Rollie Zeider (born November 16, 1883 in rural Cass County, Indiana - died September 12, 1967 in Garrett, Indiana) was a Major League Baseball infielder (playing over 100 games at all four infield positions in his career) for the Chicago White Sox (1910-1913), New York Yankees (1913), Chicago Chi-Feds/Chicago Whales in the Federal League from 1914-1915, and lastly the Chicago Cubs (1917-1918). He is one of the few players to play for three different Chicago teams in his career, and one of the only to do it in the 20th century. Even more amazing, he and Dutch Zwilling are the only 20th century players to play in the same city in three different Major Leagues (American League (White Sox), Federal League (Chi-Feds/Whales), and the National League (Cubs).
Strangely, Zeider contributed to another odd record along with Zwilling. The 1916 Cubs were one of the only teams in history, and the most recent until 1999 to have three players whose last names begin with "Z": Zeider, Zwilling, and Heinie Zimmerman. The 1999 Texas Rangers were the first and only since then with Jeff Zimmerman, Todd Zeile, and Gregg Zaun.
Nicknamed "Bunions", right-handed Zeider was one of the fastest players in the game, even at the time. With the White Sox, as a rookie, Zeider accomplished what would end up being his career-high in stolen bases with 49. Not only that, but his 49 stolen bases stood as the record for stolen bases by a rookie until 76 years later, when John Cangelosi, another White Sox player, broke it in 1986 with 50.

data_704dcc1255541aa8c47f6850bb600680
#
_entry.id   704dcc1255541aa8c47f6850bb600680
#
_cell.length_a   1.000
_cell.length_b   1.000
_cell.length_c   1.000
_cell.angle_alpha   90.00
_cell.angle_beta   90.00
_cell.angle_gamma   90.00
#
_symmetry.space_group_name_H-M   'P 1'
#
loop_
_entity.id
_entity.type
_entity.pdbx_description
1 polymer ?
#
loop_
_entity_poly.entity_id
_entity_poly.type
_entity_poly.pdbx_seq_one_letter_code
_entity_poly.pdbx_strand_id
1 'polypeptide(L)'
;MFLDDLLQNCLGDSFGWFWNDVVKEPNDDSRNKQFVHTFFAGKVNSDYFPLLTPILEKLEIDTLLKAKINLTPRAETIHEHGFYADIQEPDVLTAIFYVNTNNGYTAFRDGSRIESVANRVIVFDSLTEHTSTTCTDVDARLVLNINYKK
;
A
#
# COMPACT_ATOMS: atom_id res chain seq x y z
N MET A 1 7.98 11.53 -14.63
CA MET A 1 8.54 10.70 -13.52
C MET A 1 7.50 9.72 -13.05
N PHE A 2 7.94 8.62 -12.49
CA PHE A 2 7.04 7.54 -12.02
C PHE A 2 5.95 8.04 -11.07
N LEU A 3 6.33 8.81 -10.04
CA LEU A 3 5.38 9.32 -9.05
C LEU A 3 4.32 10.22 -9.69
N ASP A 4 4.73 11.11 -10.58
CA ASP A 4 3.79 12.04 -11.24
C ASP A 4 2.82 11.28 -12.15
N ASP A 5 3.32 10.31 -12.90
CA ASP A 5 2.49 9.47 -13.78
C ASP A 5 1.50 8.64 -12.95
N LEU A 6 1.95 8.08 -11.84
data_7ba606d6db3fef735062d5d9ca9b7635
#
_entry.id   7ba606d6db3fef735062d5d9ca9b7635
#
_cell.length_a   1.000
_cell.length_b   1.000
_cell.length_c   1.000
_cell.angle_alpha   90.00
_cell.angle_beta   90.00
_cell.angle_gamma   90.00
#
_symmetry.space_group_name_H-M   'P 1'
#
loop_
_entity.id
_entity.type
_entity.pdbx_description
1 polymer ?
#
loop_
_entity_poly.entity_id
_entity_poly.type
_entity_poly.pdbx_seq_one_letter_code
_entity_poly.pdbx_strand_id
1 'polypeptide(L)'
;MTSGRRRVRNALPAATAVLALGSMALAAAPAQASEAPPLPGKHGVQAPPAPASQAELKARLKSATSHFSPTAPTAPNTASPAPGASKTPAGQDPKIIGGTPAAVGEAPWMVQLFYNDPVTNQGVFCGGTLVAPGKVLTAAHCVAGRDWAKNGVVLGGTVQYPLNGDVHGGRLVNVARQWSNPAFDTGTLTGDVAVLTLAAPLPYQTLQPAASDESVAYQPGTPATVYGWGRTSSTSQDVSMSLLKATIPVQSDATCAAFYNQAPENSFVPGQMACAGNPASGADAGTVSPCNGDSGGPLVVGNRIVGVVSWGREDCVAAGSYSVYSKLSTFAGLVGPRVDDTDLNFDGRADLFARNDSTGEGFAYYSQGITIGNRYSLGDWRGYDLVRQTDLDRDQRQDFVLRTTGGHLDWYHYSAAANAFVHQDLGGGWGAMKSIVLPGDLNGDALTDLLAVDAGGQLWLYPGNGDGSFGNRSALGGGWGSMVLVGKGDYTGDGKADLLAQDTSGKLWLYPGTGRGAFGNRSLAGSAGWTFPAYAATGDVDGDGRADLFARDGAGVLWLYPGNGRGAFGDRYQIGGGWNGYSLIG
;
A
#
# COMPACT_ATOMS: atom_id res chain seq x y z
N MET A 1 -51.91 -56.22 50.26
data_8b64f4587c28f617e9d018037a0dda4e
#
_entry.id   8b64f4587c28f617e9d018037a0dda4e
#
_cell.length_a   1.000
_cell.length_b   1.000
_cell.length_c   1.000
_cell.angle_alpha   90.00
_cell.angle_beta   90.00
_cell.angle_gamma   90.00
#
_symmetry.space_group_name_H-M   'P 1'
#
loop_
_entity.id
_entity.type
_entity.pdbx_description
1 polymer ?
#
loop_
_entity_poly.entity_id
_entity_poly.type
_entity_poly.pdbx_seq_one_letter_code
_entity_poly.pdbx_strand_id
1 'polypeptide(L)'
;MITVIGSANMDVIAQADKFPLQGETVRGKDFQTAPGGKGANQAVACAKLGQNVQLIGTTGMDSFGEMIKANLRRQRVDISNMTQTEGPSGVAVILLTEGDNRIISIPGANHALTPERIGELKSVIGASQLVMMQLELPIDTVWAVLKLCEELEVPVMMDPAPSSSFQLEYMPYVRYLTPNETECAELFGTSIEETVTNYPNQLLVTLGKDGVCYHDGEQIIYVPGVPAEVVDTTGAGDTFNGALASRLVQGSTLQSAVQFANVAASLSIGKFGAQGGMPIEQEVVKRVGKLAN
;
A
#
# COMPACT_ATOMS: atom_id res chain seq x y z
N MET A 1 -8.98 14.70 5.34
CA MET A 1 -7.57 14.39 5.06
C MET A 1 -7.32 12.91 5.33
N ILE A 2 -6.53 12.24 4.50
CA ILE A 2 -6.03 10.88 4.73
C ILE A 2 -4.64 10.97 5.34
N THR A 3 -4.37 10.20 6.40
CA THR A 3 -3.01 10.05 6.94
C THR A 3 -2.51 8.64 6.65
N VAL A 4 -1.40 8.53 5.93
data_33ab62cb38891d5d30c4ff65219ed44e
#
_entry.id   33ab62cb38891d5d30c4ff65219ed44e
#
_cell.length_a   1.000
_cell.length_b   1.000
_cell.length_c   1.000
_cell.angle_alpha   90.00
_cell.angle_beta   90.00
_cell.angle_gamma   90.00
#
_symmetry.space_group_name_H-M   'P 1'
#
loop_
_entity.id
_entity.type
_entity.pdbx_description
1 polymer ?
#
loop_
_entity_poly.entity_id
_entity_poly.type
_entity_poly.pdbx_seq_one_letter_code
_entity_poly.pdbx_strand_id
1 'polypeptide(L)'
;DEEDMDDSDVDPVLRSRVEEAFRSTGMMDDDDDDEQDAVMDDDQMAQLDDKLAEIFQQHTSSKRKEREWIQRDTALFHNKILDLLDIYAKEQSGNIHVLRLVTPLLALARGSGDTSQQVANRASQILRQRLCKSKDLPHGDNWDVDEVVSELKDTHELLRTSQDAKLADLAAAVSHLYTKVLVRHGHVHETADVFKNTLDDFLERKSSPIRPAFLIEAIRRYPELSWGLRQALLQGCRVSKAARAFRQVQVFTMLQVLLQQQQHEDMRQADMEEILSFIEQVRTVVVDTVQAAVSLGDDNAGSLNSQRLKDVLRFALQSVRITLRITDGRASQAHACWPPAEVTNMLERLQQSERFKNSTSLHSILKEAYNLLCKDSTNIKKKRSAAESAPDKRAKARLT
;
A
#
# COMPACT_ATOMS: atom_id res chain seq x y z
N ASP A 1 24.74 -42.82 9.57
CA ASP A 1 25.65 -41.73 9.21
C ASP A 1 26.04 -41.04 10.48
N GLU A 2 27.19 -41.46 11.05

His nickname came from the blood poisoning he received when Ty Cobb rammed his spike into his "bunion" during a play.
Zeider's speed was not the only worthy part of his game, but it was very appealing. He reached the top 5 in the category twice (1910, his rookie season), and when he had 47 in 1912. Besides those two season, Zeider's early career came as a utility player. Not until 1914 did he begin to play regularly every year. By that point, his speed had decreased, but he still came in 8th in the league in steals with 35 that year (tied with Tom Downey and Baldy Louden). It was also, arguably, his best full season.
In a 9-season career, he batted .240 with 5 home runs and 253 RBIs in 941 games. He stole 223 bases in his career and scored 393 runs. He had 769 hits in 3210 at bats. In his only World Series appearance (1918 with the Cubs), Zeider had two plate appearances and walked twice.
Zeider played for the minor-league Toledo Mud Hens in 1919.